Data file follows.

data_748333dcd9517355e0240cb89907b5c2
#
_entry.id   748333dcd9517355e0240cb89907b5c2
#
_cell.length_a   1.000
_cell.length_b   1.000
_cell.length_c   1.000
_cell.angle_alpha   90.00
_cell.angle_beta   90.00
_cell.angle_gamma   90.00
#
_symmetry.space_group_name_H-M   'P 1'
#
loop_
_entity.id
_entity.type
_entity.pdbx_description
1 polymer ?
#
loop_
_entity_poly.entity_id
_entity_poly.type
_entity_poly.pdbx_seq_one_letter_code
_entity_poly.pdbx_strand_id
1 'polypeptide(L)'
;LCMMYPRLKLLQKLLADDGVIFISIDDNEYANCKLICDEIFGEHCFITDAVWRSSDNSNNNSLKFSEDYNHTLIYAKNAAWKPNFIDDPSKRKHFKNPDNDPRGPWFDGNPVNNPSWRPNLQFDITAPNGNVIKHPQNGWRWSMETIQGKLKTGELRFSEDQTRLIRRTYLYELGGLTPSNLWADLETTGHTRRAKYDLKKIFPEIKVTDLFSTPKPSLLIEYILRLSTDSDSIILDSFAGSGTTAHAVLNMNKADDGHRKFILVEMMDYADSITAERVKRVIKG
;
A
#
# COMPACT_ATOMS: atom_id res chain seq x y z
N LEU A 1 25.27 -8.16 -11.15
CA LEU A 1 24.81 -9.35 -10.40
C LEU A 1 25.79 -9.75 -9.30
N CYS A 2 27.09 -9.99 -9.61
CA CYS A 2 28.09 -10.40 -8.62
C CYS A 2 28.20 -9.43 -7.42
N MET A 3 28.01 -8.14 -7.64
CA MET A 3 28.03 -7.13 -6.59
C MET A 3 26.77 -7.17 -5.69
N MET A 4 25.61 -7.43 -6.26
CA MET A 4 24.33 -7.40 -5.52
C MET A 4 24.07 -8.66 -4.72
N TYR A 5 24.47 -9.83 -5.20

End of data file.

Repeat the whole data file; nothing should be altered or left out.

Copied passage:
data_748333dcd9517355e0240cb89907b5c2
#
_entry.id   748333dcd9517355e0240cb89907b5c2
#
_cell.length_a   1.000
_cell.length_b   1.000
_cell.length_c   1.000
_cell.angle_alpha   90.00
_cell.angle_beta   90.00
_cell.angle_gamma   90.00
#
_symmetry.space_group_name_H-M   'P 1'
#
loop_
_entity.id
_entity.type
_entity.pdbx_description
1 polymer ?
#
loop_
_entity_poly.entity_id
_entity_poly.type
_entity_poly.pdbx_seq_one_letter_code
_entity_poly.pdbx_strand_id
1 'polypeptide(L)'
;LCMMYPRLKLLQKLLADDGVIFISIDDNEYANCKLICDEIFGEHCFITDAVWRSSDNSNNNSLKFSEDYNHTLIYAKNAAWKPNFIDDPSKRKHFKNPDNDPRGPWFDGNPVNNPSWRPNLQFDITAPNGNVIKHPQNGWRWSMETIQGKLKTGELRFSEDQTRLIRRTYLYELGGLTPSNLWADLETTGHTRRAKYDLKKIFPEIKVTDLFSTPKPSLLIEYILRLSTDSDSIILDSFAGSGTTAHAVLNMNKADDGHRKFILVEMMDYADSITAERVKRVIKG
;
A
#
# COMPACT_ATOMS: atom_id res chain seq x y z
N LEU A 1 25.27 -8.16 -11.15
CA LEU A 1 24.81 -9.35 -10.40
C LEU A 1 25.79 -9.75 -9.30
N CYS A 2 27.09 -9.99 -9.61
CA CYS A 2 28.09 -10.40 -8.62
C CYS A 2 28.20 -9.43 -7.42
N MET A 3 28.01 -8.14 -7.64
CA MET A 3 28.03 -7.13 -6.59
C MET A 3 26.77 -7.17 -5.69
N MET A 4 25.61 -7.43 -6.26
CA MET A 4 24.33 -7.40 -5.52
C MET A 4 24.07 -8.66 -4.72
N TYR A 5 24.47 -9.83 -5.20